It’s Time to Take Up Arms: To attract more rural voters, progressives need to understand their relationship with guns
Guns. You already know the right opinion to have on that topic, right? Well, maybe this is something you’ve not considered before: Guns are the biggest reason a good portion of country folks vote Republican, even when it may be the Democrats who best serve them in the end.
Until urban liberals understand the roots of this seeming contradiction, until they begin to actively grapple with how they’re perceived by rural moderates, this voting pattern will not change—and progressives will always struggle to hold on to power for any extended period of time.
Now, sit down and drink your tea. I’m not trying to change your opinion about guns in your own neighborhood—or about the National Rifle Association. And you can make all the laws you want. But you need to understand these basic facts:
Urban people are correct in believing that a gun is a good way to get mugged. Rural people are correct in believing that a gun is a good way to hunt down some food when they’re out of work and the kids are hungry.
That’s a simplified version of the situation, obviously. Yet feeding one’s family is a primal issue. And for many, guns are about protecting the family, not from the threat of crime, but from starving. (Or from the unspoken fear—passed down in your heritage—of starving.) If you have a hard time understanding such a perspective, think of people in your family who suffered during the Great Depression and how it affected them—and how it may still affect you.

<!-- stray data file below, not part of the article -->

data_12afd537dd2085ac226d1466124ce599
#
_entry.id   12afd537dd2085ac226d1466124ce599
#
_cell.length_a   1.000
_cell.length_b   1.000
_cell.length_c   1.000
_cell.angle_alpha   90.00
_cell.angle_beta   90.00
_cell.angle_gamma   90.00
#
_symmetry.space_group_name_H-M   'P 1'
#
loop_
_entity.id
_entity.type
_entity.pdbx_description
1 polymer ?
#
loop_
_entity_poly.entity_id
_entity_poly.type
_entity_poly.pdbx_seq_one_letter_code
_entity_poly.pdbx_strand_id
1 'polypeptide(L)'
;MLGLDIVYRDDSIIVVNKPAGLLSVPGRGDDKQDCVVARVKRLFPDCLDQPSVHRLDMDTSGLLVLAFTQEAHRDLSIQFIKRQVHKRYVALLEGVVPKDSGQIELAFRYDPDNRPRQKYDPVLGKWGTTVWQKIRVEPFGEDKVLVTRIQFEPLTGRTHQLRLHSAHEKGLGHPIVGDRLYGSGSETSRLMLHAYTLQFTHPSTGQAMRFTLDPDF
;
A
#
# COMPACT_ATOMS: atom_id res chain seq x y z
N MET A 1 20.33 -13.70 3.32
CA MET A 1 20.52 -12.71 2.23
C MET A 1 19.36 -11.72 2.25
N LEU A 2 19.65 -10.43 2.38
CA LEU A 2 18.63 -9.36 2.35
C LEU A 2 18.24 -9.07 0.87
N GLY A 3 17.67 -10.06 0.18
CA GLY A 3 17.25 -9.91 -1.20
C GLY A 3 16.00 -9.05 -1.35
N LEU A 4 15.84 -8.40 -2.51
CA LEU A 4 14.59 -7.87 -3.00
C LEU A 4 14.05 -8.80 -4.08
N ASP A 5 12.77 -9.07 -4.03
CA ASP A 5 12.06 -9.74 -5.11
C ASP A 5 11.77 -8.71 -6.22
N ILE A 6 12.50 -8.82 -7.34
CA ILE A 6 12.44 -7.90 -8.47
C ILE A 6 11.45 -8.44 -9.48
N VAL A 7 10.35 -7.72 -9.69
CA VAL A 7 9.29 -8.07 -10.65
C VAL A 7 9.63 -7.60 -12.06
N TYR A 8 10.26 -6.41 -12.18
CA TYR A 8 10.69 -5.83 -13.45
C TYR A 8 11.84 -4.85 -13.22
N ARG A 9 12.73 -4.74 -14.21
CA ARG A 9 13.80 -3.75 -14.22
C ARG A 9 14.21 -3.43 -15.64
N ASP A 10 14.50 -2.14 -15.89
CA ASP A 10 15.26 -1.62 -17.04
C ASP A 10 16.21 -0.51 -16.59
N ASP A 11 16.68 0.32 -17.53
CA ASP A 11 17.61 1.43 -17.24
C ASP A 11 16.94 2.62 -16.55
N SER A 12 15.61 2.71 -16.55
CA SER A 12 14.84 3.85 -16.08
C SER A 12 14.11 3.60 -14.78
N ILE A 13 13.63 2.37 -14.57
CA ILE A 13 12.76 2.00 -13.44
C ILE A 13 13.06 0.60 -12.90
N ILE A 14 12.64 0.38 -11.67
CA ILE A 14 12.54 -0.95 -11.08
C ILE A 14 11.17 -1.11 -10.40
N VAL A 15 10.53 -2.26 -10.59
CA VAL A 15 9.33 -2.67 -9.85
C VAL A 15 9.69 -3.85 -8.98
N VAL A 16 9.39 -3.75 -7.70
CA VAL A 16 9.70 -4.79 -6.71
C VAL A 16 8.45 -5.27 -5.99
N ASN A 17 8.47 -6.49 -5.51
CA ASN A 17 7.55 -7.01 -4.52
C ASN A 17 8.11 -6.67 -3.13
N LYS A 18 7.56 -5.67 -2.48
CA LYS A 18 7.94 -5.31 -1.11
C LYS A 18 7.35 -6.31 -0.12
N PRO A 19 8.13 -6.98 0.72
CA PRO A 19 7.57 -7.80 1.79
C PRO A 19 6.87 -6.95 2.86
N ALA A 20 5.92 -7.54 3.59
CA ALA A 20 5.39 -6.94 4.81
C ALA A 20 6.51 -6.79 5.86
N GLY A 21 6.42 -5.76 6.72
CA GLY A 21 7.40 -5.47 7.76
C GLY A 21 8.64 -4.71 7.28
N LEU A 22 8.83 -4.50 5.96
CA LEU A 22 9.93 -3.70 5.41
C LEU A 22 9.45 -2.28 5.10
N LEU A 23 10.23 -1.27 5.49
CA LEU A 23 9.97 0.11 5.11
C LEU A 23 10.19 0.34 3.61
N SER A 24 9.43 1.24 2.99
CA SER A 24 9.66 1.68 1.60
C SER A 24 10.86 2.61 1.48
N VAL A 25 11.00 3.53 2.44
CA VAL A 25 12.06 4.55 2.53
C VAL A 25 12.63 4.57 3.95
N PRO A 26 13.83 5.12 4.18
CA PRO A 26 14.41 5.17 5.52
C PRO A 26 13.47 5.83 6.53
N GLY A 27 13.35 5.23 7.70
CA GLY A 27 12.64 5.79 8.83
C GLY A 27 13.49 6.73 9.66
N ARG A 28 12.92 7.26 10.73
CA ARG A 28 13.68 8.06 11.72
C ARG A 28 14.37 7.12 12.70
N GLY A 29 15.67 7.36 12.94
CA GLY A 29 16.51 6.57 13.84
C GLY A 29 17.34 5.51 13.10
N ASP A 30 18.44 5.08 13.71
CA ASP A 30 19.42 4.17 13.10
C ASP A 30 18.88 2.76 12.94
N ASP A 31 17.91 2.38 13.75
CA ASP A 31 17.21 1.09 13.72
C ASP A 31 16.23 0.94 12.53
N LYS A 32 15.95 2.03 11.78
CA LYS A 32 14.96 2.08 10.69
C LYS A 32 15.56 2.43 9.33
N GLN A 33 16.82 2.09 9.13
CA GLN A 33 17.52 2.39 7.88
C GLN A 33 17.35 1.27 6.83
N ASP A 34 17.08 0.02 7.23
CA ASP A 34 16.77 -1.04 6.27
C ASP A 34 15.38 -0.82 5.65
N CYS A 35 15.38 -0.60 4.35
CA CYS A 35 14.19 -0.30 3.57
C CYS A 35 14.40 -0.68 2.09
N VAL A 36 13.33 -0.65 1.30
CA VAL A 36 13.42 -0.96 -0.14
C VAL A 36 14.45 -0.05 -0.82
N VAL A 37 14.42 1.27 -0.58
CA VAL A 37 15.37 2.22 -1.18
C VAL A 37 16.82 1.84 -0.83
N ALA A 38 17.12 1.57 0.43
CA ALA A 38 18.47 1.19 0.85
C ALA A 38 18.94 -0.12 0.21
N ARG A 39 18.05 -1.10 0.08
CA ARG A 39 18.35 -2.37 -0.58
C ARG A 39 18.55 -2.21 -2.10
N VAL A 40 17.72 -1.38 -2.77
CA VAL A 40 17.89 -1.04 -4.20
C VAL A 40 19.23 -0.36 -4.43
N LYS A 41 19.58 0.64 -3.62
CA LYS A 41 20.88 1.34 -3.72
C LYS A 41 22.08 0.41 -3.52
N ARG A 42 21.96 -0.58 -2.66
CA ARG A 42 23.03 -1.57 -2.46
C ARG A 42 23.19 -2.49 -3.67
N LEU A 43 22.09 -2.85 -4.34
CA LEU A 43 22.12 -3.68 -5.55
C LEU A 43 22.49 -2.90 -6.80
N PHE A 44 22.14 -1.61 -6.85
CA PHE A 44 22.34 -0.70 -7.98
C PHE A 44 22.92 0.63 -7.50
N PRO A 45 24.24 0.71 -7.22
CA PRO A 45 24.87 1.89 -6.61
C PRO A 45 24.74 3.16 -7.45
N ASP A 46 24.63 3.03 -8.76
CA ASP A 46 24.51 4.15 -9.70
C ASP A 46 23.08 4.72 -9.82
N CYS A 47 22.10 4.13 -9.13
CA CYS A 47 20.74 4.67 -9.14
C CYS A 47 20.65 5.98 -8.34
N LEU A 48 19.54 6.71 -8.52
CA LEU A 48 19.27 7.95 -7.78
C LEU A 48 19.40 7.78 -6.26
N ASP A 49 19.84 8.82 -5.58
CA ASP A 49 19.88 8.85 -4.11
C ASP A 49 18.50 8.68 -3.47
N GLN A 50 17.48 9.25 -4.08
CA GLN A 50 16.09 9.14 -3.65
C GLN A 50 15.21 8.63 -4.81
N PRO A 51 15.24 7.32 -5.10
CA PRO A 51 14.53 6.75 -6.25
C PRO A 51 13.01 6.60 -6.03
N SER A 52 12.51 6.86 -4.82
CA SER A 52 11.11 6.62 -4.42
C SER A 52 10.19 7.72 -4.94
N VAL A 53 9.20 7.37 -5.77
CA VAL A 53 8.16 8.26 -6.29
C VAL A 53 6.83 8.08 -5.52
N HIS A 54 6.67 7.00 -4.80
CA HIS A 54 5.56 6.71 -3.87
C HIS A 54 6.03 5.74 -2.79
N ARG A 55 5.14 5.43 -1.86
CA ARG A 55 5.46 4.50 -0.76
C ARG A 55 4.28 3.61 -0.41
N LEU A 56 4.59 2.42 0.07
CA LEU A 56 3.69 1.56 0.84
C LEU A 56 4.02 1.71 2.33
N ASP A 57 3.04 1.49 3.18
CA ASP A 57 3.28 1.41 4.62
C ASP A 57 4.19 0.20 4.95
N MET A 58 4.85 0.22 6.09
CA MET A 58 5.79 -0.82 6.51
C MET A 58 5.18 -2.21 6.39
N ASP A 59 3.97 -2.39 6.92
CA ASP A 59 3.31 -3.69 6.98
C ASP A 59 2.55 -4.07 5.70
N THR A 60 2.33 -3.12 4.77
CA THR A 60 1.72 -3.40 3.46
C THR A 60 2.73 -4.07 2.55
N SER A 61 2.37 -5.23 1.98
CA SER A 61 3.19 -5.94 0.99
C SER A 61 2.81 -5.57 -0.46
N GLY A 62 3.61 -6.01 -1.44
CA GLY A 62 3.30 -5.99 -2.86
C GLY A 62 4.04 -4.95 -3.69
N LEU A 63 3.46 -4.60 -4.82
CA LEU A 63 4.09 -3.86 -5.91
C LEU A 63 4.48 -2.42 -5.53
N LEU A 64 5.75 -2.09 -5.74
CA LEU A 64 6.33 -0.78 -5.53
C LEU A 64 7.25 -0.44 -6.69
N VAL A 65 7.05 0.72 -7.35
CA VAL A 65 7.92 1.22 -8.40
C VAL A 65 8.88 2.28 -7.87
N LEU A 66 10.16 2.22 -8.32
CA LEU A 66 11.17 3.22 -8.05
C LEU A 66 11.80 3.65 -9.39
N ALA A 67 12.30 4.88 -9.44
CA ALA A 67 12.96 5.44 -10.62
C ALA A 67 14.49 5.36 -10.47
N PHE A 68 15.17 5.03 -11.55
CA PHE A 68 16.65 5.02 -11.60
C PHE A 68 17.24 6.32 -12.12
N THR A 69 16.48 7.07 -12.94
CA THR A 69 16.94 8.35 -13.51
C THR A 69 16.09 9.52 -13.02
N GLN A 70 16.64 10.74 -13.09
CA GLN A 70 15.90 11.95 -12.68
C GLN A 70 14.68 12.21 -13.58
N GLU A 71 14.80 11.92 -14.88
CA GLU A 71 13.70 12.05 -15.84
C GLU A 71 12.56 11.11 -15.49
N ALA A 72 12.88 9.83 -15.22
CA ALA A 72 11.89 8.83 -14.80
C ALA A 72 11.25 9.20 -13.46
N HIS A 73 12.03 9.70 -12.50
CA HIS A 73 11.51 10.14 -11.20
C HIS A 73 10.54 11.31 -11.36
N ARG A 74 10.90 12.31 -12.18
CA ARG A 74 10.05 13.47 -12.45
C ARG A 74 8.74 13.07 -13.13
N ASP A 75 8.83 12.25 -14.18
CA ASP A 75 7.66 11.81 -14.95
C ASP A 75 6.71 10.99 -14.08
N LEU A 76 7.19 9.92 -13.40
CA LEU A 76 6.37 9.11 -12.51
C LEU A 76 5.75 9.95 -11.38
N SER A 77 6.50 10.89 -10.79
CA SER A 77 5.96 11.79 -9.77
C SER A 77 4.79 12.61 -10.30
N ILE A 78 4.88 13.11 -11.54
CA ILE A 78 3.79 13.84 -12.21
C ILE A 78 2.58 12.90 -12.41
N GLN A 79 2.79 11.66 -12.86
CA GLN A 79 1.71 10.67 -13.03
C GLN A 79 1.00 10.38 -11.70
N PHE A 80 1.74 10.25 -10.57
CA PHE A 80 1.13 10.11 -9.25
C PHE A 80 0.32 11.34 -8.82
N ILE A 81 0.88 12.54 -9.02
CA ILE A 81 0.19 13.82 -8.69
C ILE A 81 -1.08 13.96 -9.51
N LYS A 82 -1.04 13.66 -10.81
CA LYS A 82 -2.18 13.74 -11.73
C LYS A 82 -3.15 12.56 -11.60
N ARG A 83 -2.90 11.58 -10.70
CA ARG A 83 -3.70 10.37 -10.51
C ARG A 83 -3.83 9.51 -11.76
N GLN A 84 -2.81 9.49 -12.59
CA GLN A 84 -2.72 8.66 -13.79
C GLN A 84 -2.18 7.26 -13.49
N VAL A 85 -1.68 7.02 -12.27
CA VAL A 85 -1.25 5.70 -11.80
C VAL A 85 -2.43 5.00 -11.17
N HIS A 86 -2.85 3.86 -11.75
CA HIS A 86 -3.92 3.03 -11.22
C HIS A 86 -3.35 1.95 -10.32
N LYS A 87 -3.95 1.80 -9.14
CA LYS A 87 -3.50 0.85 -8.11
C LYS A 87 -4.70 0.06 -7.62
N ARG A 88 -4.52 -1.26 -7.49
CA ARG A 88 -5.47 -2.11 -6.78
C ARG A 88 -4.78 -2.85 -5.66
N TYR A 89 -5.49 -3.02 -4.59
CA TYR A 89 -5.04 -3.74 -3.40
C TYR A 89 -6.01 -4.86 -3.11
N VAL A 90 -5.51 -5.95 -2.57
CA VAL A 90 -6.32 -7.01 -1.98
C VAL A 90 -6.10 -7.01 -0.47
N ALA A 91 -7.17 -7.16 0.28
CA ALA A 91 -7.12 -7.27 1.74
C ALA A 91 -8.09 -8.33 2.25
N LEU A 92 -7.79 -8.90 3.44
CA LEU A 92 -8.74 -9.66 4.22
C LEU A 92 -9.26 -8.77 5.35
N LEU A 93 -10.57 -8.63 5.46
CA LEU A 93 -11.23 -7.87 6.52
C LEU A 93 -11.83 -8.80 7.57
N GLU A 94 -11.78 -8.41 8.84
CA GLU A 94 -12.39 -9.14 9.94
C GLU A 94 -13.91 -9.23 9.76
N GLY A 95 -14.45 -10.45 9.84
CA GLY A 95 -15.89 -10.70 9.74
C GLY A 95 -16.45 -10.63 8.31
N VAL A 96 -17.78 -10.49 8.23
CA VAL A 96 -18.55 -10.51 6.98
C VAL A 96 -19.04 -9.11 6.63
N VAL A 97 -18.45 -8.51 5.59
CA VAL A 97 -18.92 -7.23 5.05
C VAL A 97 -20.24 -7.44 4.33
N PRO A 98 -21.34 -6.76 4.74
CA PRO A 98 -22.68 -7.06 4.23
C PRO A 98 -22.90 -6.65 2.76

Starving gets in your bones. You pass it down to your kids and often they pass it down to their kids. Rural folks who may have always had “enough” still know deep down that any day, as the old saying goes, the creek can rise.
Now, most rural citizens don’t want 1,400 assault rifles any more than you do. But here’s the thing: Telling someone you’re afraid that one day you may not be able to feed your kids without hunting down their next meal can be embarrassing, especially if you’re admitting that fear to someone who’s never had a similar experience. So instead of ‘fessing up to that fear, some people choose macho posturing and defensiveness.
Until recently, people who produce their own food have been stigmatized. True, in the past few years backyard chickens and urban farms have taken off and are seen as a forward-thinking answer to industrialized agriculture. But, in the end, an urbanite with a pitchfork is a radical and a country person is still a country person.